La Vuelta a España 2021 Stage 7 Preview - Toughest Test Yet
With six categorised ascents on the menu, stage 7 of the Vuelta a España is the toughest test yet
For stage 7, La Vuelta a España heads to the mountains. The stage features six categorised ascents, including a summit finish on Balcón de Alicante, which makes its debut at the Vuelta. With over 3,700 metres of climbing and hardly a flat road in sight, the GC riders must bring their A-game.
Primož Roglič begins in the red jersey after finishing just behind stage 6 winner Magnus Cort on the Alto de la Montaña de Cullera.
The final ascent will be raced without fans on the roadside, the Vuelta announced, due to dryness in the area causing an increased risk of fire.
Stage 7 profile
The first category Puerto la Llacuna begins just 6km in. The first section of the ascent touches 10%, but the gradients ease in the second half of the climb. With 10 mountain points available at the summit, those vying for the KOM jersey should be offensive on this climb and throughout the entire stage, with more points available later.
Puerto la Llacuna profile (9.4km @ 6.2%)
If it hasn't already, the definitive breakaway will form in the next phase of the race. There will be a mammoth fight to join the group, and if a sizeable group of escapees go clear, they will have their eyes set on stage victory.
The third category Puerto de Benilloba is next. It isn’t the most difficult challenge of the stage, averaging 3.5% over 3km. It is quickly followed by the more testing Puerto de Tudons, which averages 5.2% over 7.4km. The crest of the climb touches just over 1,000 metres altitude — the highest point of the stage. The high-altitude specialists won’t have any advantage today.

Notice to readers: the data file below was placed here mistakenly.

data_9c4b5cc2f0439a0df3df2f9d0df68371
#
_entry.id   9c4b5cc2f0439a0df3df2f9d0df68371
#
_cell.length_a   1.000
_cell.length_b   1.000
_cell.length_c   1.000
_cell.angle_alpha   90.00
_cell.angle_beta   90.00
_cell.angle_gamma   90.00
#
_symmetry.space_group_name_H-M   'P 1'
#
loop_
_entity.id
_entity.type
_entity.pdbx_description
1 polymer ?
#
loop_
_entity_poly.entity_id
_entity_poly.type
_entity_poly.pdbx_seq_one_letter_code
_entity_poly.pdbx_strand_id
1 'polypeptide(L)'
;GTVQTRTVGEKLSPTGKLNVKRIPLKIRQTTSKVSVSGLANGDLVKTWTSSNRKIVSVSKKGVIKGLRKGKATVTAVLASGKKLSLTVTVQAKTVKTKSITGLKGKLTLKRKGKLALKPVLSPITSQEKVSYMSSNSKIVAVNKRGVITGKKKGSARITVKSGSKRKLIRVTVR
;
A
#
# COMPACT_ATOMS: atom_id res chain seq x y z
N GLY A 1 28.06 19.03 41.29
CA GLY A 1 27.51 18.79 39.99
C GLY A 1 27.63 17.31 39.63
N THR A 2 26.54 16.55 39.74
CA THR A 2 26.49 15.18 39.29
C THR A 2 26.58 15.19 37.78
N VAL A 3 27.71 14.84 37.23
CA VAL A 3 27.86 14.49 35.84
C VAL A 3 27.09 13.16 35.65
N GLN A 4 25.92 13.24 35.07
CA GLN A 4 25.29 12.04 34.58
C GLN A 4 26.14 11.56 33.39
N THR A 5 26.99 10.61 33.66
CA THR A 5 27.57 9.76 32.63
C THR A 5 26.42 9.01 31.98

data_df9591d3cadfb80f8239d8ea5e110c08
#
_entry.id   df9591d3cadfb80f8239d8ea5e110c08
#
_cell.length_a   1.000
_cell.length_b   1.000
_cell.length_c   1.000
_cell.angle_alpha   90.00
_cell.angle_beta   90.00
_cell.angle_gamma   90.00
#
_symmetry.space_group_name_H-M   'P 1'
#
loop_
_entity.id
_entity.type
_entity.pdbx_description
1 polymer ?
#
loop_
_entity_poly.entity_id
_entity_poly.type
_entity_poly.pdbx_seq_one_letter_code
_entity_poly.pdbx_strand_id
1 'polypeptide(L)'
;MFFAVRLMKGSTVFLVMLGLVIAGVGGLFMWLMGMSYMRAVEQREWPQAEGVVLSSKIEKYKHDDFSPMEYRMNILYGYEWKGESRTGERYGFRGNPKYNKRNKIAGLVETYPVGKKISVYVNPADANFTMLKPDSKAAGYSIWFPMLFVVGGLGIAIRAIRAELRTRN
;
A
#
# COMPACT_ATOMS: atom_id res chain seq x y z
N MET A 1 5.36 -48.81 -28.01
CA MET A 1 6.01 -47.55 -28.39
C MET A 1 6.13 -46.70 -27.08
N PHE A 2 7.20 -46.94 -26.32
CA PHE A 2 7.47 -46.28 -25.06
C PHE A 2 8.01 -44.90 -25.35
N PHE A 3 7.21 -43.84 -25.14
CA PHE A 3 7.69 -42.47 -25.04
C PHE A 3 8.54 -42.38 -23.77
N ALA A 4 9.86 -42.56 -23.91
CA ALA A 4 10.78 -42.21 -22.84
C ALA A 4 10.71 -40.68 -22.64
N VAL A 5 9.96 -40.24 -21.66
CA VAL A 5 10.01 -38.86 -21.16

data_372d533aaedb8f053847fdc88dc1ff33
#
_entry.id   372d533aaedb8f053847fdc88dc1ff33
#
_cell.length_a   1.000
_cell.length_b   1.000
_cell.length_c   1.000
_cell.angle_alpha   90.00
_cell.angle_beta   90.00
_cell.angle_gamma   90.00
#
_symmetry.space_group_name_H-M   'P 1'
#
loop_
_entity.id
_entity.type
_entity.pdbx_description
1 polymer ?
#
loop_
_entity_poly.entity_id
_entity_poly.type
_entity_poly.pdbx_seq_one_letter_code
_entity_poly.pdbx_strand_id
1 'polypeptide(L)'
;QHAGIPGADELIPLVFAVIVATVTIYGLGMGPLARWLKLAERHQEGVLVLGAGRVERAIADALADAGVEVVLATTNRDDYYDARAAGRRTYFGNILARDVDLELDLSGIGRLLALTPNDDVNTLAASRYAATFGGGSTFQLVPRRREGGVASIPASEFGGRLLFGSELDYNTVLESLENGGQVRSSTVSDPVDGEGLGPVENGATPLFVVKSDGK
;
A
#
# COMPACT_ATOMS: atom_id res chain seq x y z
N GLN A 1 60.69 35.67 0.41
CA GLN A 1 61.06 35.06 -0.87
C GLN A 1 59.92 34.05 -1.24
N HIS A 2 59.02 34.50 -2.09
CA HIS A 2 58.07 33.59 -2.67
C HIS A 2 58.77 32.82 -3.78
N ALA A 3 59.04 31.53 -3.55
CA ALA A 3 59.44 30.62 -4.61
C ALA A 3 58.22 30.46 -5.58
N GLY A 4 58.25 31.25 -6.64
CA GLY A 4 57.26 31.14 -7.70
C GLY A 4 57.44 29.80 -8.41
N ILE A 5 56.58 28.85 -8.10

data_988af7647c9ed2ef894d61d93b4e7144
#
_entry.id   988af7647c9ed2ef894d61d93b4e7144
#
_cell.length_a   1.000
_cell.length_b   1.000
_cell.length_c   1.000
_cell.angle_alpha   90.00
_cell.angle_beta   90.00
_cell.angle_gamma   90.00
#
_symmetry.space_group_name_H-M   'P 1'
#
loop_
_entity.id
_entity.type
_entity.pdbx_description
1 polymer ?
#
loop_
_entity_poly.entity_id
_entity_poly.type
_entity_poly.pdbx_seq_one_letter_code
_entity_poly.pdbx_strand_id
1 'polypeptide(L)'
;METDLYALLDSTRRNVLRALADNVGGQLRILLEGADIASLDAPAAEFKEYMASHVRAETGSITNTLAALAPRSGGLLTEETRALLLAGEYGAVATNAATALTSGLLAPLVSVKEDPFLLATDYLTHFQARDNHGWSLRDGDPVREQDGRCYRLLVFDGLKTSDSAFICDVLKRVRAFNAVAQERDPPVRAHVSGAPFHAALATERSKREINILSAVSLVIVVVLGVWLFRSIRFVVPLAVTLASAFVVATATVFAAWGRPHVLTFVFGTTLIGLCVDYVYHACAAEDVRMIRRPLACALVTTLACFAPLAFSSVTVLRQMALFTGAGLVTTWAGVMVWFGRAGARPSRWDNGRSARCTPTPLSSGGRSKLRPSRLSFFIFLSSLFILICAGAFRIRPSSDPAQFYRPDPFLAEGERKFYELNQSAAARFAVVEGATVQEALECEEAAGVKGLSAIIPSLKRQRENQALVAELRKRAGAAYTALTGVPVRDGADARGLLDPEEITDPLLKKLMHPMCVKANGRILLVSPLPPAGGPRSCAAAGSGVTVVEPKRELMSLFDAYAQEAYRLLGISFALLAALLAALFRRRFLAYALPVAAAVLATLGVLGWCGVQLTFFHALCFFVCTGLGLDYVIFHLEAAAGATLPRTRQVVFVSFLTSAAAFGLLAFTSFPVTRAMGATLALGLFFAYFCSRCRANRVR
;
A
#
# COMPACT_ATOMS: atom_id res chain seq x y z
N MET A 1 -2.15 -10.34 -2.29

A long descent sends the riders to Relleu, where intermediate sprint points are handed out. The climbing begins again straightaway with the Puerto El Collao. The climb averages 4.6% over 9.5km, but features much steeper pitches well over 10%. With two clear steps where the road eases and even goes downhill briefly, the climb is more troublesome than the average gradient may suggest.
The riders then travel to Puerto de Tibi. The third category climb offers bonus seconds over the top, so if the breakaway is caught and a GC contender is feeling strong, they may make the bold decision to attack here. At its summit, just 13.7km remain – the 5km are downhill and carry the riders to the foot of the final climb.
Balcón de Alicante profile
Although it's making its first appearance at the race, the Balcón de Alicante is a typical Vuelta ascent — it’s irregular with some uber steep gradients. The climb averages 6.2% over 8.4km, but the first 4km are easier. After a downhill section 2km in and a brief plateau at the 3.8km mark, the road shoots uphill and doesn’t ease until the final few hundred metres. Some sections in this phase of the climb reach silly gradients — 18% and the like. These percentages give the strongest GC riders the platform to put major time into their rivals.